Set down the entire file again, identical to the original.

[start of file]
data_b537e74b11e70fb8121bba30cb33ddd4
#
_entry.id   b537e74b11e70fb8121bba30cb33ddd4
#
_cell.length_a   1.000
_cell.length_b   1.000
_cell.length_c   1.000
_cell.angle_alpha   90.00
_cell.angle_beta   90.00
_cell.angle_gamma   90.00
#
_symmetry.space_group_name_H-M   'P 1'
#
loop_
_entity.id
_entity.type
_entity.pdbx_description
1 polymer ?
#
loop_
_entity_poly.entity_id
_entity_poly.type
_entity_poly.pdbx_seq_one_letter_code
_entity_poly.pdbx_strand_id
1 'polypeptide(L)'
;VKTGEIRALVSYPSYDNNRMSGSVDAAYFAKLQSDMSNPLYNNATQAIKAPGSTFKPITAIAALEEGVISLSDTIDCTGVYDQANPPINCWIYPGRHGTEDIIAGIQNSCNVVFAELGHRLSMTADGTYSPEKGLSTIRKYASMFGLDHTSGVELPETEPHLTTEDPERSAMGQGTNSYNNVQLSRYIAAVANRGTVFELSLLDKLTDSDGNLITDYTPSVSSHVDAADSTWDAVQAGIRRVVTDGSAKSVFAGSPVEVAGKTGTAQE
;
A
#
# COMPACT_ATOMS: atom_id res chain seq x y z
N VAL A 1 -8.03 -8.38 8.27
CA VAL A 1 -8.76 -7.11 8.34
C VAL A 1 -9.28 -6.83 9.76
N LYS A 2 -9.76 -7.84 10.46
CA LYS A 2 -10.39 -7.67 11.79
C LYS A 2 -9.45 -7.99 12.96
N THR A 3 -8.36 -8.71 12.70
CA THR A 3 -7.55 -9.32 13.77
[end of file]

data_b537e74b11e70fb8121bba30cb33ddd4
#
_entry.id   b537e74b11e70fb8121bba30cb33ddd4
#
_cell.length_a   1.000
_cell.length_b   1.000
_cell.length_c   1.000
_cell.angle_alpha   90.00
_cell.angle_beta   90.00
_cell.angle_gamma   90.00
#
_symmetry.space_group_name_H-M   'P 1'
#
loop_
_entity.id
_entity.type
_entity.pdbx_description
1 polymer ?
#
loop_
_entity_poly.entity_id
_entity_poly.type
_entity_poly.pdbx_seq_one_letter_code
_entity_poly.pdbx_strand_id
1 'polypeptide(L)'
;VKTGEIRALVSYPSYDNNRMSGSVDAAYFAKLQSDMSNPLYNNATQAIKAPGSTFKPITAIAALEEGVISLSDTIDCTGVYDQANPPINCWIYPGRHGTEDIIAGIQNSCNVVFAELGHRLSMTADGTYSPEKGLSTIRKYASMFGLDHTSGVELPETEPHLTTEDPERSAMGQGTNSYNNVQLSRYIAAVANRGTVFELSLLDKLTDSDGNLITDYTPSVSSHVDAADSTWDAVQAGIRRVVTDGSAKSVFAGSPVEVAGKTGTAQE
;
A
#
# COMPACT_ATOMS: atom_id res chain seq x y z
N VAL A 1 -8.03 -8.38 8.27
CA VAL A 1 -8.76 -7.11 8.34
C VAL A 1 -9.28 -6.83 9.76
N LYS A 2 -9.76 -7.84 10.46
CA LYS A 2 -10.39 -7.67 11.79
C LYS A 2 -9.45 -7.99 12.96
N THR A 3 -8.36 -8.71 12.70
CA THR A 3 -7.55 -9.32 13.77